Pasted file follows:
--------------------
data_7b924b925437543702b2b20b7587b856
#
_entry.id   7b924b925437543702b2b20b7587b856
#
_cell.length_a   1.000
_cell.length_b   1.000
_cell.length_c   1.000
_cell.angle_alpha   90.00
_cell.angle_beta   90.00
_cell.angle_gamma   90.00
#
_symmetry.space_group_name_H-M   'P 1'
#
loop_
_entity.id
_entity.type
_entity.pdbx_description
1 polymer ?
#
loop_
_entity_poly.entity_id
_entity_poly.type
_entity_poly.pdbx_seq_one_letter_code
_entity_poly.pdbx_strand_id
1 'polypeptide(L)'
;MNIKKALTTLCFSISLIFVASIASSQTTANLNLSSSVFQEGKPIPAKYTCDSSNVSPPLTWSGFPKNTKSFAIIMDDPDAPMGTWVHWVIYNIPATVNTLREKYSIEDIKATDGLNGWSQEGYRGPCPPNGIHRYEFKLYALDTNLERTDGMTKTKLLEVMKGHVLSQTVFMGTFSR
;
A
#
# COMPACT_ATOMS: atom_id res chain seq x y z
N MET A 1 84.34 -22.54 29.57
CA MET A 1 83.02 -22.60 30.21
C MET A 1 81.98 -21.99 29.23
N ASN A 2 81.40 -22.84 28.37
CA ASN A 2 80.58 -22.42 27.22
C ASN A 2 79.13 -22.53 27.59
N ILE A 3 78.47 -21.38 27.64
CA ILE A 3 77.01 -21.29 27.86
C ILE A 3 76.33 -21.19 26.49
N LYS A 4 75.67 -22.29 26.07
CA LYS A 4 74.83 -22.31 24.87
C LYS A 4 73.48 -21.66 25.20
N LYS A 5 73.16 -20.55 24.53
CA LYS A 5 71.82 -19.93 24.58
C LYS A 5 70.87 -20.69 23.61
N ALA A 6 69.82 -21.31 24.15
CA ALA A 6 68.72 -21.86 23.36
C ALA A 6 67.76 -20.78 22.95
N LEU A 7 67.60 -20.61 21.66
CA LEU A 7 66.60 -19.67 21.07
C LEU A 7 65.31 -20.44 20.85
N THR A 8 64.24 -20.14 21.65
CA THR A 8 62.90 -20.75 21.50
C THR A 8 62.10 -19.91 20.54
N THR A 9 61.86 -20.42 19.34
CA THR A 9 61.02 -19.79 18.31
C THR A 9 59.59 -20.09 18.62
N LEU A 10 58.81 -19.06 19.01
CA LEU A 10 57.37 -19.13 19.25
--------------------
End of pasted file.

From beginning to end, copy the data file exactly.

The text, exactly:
data_7b924b925437543702b2b20b7587b856
#
_entry.id   7b924b925437543702b2b20b7587b856
#
_cell.length_a   1.000
_cell.length_b   1.000
_cell.length_c   1.000
_cell.angle_alpha   90.00
_cell.angle_beta   90.00
_cell.angle_gamma   90.00
#
_symmetry.space_group_name_H-M   'P 1'
#
loop_
_entity.id
_entity.type
_entity.pdbx_description
1 polymer ?
#
loop_
_entity_poly.entity_id
_entity_poly.type
_entity_poly.pdbx_seq_one_letter_code
_entity_poly.pdbx_strand_id
1 'polypeptide(L)'
;MNIKKALTTLCFSISLIFVASIASSQTTANLNLSSSVFQEGKPIPAKYTCDSSNVSPPLTWSGFPKNTKSFAIIMDDPDAPMGTWVHWVIYNIPATVNTLREKYSIEDIKATDGLNGWSQEGYRGPCPPNGIHRYEFKLYALDTNLERTDGMTKTKLLEVMKGHVLSQTVFMGTFSR
;
A
#
# COMPACT_ATOMS: atom_id res chain seq x y z
N MET A 1 84.34 -22.54 29.57
CA MET A 1 83.02 -22.60 30.21
C MET A 1 81.98 -21.99 29.23
N ASN A 2 81.40 -22.84 28.37
CA ASN A 2 80.58 -22.42 27.22
C ASN A 2 79.13 -22.53 27.59
N ILE A 3 78.47 -21.38 27.64
CA ILE A 3 77.01 -21.29 27.86
C ILE A 3 76.33 -21.19 26.49
N LYS A 4 75.67 -22.29 26.07
CA LYS A 4 74.83 -22.31 24.87
C LYS A 4 73.48 -21.66 25.20
N LYS A 5 73.16 -20.55 24.53
CA LYS A 5 71.82 -19.93 24.58
C LYS A 5 70.87 -20.69 23.61
N ALA A 6 69.82 -21.31 24.15
CA ALA A 6 68.72 -21.86 23.36
C ALA A 6 67.76 -20.78 22.95
N LEU A 7 67.60 -20.61 21.66
CA LEU A 7 66.60 -19.67 21.07
C LEU A 7 65.31 -20.44 20.85
N THR A 8 64.24 -20.14 21.65
CA THR A 8 62.90 -20.75 21.50
C THR A 8 62.10 -19.91 20.54
N THR A 9 61.86 -20.42 19.34
CA THR A 9 61.02 -19.79 18.31
C THR A 9 59.59 -20.09 18.62
N LEU A 10 58.81 -19.06 19.01
CA LEU A 10 57.37 -19.13 19.25